and 1 other(s)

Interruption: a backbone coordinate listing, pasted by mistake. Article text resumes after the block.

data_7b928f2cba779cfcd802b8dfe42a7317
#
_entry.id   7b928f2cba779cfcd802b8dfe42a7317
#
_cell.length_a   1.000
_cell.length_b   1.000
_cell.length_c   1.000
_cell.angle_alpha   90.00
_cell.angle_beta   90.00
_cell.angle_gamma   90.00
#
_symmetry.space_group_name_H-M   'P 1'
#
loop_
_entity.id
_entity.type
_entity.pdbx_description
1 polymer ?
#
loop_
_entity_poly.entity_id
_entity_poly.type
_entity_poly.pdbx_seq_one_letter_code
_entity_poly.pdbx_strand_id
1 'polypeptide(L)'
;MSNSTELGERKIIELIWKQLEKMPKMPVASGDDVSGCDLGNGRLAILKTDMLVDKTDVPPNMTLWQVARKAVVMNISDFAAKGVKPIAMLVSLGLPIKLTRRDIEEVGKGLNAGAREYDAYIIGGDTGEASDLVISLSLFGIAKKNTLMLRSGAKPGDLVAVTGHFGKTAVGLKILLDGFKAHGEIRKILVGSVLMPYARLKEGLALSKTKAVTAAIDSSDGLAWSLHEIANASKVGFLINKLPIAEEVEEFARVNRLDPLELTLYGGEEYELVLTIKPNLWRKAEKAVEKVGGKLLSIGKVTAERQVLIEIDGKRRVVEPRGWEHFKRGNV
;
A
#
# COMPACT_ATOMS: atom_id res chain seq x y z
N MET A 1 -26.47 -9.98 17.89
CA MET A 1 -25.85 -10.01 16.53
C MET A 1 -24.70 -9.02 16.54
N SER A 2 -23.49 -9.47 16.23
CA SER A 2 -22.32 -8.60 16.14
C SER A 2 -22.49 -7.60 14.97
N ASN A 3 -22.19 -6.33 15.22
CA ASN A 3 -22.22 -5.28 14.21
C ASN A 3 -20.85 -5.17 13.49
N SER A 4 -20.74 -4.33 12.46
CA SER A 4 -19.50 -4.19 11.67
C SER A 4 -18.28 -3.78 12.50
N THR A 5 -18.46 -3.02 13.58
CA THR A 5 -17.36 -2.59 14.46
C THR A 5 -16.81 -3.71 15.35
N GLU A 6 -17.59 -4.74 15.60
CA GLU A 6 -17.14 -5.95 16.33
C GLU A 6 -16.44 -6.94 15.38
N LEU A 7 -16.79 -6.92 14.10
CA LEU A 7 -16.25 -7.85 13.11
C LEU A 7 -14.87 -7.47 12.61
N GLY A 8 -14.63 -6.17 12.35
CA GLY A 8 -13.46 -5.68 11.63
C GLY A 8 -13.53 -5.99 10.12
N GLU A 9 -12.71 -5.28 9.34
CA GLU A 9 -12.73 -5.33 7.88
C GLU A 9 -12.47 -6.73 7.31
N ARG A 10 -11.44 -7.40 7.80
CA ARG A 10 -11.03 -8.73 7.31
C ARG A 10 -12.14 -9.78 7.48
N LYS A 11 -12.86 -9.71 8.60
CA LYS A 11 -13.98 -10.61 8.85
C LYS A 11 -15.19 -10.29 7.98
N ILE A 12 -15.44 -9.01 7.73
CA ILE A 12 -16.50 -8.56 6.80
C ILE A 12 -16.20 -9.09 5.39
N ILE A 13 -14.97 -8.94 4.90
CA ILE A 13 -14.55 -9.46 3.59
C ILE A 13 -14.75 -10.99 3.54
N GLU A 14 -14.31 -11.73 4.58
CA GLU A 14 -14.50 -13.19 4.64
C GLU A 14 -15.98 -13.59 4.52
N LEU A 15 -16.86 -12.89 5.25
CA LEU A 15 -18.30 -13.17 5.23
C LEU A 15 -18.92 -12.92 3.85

Randomized clinical trials of insulin pump therapy and continuous glucose monitoring have shown that diabetes technology can prevent severe hypoglycemia, albeit without improving hypoglycemia awareness (HA). Aim of the study was to assess general psychopathology in insulin pump users in relation to HA status. Measures of psychological assessment, the T1-DDS exploring diabetes distress (DD), the SCL-10R assessing psychological distress, and the DSQ-40 assessing defense mechanisms, were distributed to 40 adults with Type 1 DM on insulin pump therapy. HA status was assessed using the Gold score. Sixteen people had impaired hypoglycaemia awareness (IHA) and 24 intact HA [(mean±SD) age: 40.67±9.13 vs. 42.11±8.52 years, diabetes duration: 27.0±10.7 vs. 27.11±10.6 years, HbA1c: 7.14±0.5% vs. 7.13±0.8%; p=NS]. Adults with IHA reported higher levels of psychological disturbance (t=2.05, p=0.041). Significant differences were observed in psychoticism reflecting alienation and cognitive difficulty (feeling that something is wrong with one’s mind), (t=2.73, p=0.009), obsessive compulsiveness reflecting difficulty in making decisions (t=2.21, p=0.033), phobic avoidance (t=2.08, p=0.044) and paranoid ideation in being talked about or watched by others (t= 3.66, p=0.001). Participants with IHA had higher scores on the defense mechanisms of projection (t=3.68, p=0.001) and denial (t=3.84, p<0.001). They also experienced higher levels of DD in their social environment (t=2.05, p=0.047). Results indicate that despite the use of insulin pump therapy, IHA remains present in people with elevated levels of psychological disturbances. Psychological assessment to identify those who are less likely to benefit from modern diabetes technology should direct targeted interventions to improve hypoglycaemia awareness.
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